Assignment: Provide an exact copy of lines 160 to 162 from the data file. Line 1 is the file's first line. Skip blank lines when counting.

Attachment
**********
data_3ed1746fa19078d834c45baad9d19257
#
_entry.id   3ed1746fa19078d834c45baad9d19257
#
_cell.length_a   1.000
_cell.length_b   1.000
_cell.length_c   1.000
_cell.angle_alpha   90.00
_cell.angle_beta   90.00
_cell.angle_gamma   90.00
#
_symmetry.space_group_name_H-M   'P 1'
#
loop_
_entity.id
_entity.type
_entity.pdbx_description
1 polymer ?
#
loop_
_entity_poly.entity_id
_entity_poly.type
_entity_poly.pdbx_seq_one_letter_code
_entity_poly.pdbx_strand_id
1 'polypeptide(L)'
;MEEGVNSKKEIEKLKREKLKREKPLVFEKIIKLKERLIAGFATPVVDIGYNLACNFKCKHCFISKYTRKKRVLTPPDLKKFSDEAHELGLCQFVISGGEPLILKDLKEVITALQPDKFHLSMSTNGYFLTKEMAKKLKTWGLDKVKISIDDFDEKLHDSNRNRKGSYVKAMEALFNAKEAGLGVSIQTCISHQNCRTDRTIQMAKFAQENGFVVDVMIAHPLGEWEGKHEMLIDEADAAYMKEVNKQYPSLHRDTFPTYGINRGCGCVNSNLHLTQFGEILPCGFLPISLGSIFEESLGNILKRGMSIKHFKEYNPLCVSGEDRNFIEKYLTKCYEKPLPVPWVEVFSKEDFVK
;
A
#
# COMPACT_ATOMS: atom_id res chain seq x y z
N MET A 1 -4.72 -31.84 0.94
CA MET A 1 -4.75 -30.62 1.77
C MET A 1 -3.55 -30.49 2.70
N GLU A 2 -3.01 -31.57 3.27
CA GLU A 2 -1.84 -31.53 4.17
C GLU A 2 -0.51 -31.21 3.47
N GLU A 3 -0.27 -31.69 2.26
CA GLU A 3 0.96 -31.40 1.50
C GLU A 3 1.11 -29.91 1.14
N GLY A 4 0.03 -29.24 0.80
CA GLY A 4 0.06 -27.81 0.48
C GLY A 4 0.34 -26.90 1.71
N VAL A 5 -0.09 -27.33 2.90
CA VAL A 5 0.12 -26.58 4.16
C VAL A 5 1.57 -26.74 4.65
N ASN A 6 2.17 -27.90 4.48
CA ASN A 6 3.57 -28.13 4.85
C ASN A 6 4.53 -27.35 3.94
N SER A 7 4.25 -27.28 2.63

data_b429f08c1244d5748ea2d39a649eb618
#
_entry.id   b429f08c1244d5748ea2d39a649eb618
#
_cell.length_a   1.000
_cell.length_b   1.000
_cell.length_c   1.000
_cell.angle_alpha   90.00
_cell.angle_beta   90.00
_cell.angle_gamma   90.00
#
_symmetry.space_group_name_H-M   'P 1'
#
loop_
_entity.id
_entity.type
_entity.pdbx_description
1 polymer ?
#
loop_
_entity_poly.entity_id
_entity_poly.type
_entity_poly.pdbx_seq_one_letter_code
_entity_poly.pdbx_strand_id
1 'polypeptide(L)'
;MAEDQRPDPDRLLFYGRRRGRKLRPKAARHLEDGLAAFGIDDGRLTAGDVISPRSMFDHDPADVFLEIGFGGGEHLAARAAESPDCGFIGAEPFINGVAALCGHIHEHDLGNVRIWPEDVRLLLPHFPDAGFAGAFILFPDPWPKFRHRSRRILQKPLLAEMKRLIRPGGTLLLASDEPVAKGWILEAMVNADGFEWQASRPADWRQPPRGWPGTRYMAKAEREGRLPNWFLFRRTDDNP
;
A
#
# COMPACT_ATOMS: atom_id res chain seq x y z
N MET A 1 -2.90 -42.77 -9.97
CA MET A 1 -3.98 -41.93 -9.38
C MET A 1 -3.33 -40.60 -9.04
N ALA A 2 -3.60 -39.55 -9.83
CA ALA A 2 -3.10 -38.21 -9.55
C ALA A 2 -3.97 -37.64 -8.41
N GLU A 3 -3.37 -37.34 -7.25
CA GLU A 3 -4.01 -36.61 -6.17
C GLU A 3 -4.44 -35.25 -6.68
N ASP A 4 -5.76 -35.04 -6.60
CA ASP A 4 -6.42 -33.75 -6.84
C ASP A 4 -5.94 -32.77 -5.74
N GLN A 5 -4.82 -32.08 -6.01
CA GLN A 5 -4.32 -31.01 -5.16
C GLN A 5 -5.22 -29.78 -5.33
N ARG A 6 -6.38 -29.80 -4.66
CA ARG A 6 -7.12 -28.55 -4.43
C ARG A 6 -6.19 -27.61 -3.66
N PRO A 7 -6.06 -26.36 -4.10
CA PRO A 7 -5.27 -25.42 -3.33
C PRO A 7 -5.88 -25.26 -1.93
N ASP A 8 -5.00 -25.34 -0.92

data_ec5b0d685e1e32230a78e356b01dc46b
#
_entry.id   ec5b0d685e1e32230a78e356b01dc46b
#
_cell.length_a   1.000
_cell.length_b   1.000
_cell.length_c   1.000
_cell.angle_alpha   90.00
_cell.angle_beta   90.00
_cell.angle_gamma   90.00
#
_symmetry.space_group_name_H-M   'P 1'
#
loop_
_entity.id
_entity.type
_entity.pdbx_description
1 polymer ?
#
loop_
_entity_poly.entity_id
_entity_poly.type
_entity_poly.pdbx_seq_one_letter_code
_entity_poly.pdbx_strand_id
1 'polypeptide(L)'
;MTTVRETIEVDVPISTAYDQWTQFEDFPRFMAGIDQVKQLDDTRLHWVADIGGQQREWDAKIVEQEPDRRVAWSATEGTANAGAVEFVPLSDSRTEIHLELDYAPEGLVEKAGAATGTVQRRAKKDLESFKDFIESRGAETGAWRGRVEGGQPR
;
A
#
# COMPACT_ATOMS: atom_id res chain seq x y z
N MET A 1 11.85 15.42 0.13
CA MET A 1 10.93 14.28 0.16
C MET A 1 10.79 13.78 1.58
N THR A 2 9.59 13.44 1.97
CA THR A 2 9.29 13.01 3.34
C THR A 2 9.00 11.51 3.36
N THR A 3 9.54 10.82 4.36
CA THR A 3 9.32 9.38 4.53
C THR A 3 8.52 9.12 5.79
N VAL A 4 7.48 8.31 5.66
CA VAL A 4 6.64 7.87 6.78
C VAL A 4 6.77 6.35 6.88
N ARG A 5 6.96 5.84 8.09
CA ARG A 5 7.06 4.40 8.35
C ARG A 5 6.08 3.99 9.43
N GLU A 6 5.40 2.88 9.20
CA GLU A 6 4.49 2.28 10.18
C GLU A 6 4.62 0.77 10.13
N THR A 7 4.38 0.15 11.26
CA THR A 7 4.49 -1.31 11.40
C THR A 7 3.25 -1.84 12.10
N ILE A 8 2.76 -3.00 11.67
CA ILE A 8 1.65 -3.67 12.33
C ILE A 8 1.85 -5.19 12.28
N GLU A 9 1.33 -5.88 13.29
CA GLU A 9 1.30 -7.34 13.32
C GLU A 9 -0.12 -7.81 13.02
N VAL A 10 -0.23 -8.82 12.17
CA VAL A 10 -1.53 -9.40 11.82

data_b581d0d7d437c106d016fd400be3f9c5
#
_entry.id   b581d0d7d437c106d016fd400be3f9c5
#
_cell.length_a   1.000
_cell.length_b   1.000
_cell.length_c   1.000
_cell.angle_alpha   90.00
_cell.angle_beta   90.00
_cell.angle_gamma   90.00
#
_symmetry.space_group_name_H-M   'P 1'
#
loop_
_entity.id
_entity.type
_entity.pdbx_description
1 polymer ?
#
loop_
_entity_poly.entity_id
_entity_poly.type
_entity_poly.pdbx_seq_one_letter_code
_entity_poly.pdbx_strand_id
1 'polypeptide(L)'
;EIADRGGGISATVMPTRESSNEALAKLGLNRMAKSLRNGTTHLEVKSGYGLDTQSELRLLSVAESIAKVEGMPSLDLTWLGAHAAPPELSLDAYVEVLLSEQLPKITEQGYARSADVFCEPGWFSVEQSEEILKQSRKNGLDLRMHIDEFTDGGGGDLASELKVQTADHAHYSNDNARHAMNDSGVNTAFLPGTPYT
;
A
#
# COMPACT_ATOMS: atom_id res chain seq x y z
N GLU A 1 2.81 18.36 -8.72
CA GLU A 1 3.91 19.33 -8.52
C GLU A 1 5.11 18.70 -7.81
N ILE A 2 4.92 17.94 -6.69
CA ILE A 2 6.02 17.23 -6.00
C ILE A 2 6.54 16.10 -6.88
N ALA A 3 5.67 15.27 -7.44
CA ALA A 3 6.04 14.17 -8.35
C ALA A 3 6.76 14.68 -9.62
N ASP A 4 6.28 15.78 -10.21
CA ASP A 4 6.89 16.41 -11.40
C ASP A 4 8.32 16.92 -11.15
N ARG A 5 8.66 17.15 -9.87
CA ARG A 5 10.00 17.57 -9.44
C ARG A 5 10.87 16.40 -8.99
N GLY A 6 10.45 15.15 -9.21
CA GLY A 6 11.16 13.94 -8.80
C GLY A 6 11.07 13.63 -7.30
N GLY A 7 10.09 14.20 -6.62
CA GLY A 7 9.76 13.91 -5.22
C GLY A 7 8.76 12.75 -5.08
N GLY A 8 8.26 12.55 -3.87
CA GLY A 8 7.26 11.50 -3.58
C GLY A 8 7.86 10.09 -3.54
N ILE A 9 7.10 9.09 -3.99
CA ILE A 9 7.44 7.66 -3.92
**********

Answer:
CA VAL A 10 -1.53 -9.40 11.82

data_b581d0d7d437c106d016fd400be3f9c5
#